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Rape and Sexual Offences:         Chapter 16: Briefing & Monitoring the Advocate 

Contents:

Accreditation and Monitoring

The Crown Prosecution Service is committed to ensuring that each case of rape is prosecuted effectively. In order to meet this objective, prosecutors must ensure that only advocates possessing the right skills are briefed to conduct such cases.
In 2006 an agreement between the CPS and the Criminal Bar Association was reached that included a framework of accreditation and monitoring of advocates who wish to prosecute rape cases.

The basic principles are:

From 1st October 2007 only advocates who have attended a CPS accredited training course AND demonstrated the right skills whilst being monitored are able to undertake rape prosecutions. Accredited courses are run by the various circuits and accredited by Strategy and Policy Directorate according to the criteria in the Principles document. Advocates must attend one such course every four years.Any monitoring of advocates should be according to the criteria set out in the Principles document. It is good practice to use the form at Annex A It should be noted that the monitoring does not have to be completed in relation to one single case. A person with suitable knowledge and experience should carry out any monitoring and if necessary, it can be completed by more than one person. Completed forms should be retained for reference. An advocate need only be monitored by one CPS Area if he/she is on several area lists. The Advocate Panel exercise in 2011 will provide an opportunity for applicants to apply to join a specialist list of rape advocates. Only applicants who have attended CPS accredited training and have met the criteria established in the Principles documents will be appointed to the specialist Rape Panel.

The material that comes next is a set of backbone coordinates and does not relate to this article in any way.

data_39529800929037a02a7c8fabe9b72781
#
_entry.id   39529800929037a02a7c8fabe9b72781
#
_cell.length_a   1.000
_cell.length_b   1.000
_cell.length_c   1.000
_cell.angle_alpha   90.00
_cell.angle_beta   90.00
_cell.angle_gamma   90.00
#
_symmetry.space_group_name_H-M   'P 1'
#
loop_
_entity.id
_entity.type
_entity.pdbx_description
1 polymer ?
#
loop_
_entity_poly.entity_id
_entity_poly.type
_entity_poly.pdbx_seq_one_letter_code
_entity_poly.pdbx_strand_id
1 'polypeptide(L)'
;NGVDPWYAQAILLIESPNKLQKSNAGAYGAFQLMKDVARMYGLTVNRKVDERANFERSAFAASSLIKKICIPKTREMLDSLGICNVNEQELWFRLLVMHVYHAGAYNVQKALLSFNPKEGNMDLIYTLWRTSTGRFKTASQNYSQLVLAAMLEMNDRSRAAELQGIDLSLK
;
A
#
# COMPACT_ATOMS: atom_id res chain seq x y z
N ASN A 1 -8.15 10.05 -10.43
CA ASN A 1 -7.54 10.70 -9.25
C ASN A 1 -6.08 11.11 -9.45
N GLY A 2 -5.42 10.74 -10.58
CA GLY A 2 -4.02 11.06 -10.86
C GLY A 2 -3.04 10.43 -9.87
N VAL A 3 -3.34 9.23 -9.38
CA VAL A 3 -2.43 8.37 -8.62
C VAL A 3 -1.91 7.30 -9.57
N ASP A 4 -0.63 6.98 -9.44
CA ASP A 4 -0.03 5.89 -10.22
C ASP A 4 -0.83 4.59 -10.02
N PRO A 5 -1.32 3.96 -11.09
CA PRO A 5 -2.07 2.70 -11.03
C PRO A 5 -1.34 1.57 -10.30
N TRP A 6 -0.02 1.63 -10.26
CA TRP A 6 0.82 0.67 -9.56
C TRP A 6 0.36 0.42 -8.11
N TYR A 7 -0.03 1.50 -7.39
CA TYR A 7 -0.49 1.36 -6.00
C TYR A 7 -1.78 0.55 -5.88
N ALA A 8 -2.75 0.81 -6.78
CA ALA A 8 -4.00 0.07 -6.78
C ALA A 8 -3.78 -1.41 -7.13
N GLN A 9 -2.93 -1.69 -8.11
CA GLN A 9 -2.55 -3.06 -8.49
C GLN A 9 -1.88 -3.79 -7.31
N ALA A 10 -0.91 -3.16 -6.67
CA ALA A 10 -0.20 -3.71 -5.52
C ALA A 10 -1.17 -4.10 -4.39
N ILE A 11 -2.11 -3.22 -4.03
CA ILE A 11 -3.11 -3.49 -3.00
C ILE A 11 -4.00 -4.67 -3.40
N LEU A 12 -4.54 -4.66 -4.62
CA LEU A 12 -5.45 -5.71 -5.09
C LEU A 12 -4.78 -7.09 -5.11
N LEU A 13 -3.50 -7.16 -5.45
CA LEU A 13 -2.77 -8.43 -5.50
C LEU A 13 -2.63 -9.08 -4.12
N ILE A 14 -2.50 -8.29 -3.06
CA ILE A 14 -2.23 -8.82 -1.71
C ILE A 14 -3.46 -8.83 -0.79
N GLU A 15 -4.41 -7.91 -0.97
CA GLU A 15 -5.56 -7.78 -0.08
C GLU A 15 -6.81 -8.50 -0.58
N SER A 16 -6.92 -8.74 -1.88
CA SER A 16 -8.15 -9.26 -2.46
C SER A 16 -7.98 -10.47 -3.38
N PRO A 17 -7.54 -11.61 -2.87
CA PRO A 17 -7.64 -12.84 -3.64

The Brief to The Advocate

It is essential that the brief to the advocate contains detailed information covering all relevant issues contained in the Rape Prosecutions Advice/Review Checklist (ANNEX D).

A conference with the trial advocate, the officer in the case, the forensic physician, and any other expert witnesses should be arranged at the earliest possible opportunity.

The advocate should be instructed to attend early special measures meetings to enable him or her to meet the witness.

The advocate should also be instructed to provide a written advice on lessons to be learned in the event of an acquittal.

The Instructed Advocate

Wherever possible the instructed advocate should conduct the hearing including defence applications for bail and other interloctory hearings. Where they are not available another accredited advocate from the same Chambers (or a CPS rape specialist in the case of an in-house HCA) should conduct the hearing having been briefed by the instructed advocate. Where no such alternative advocate is available, a non-accredited advocate (or non-rape specialist HCA) may be instructed but only where the instructed advocate is able to speak directly to their replacement and ensure they are fully briefed on the circumstances of the case.

The aim of this guidance is to ensure that rape cases are prosecuted to the highest possible standard and if not by the instructed advocate by an alternative advocate who is fully briefed by the instructed advocate on all relevant matters.

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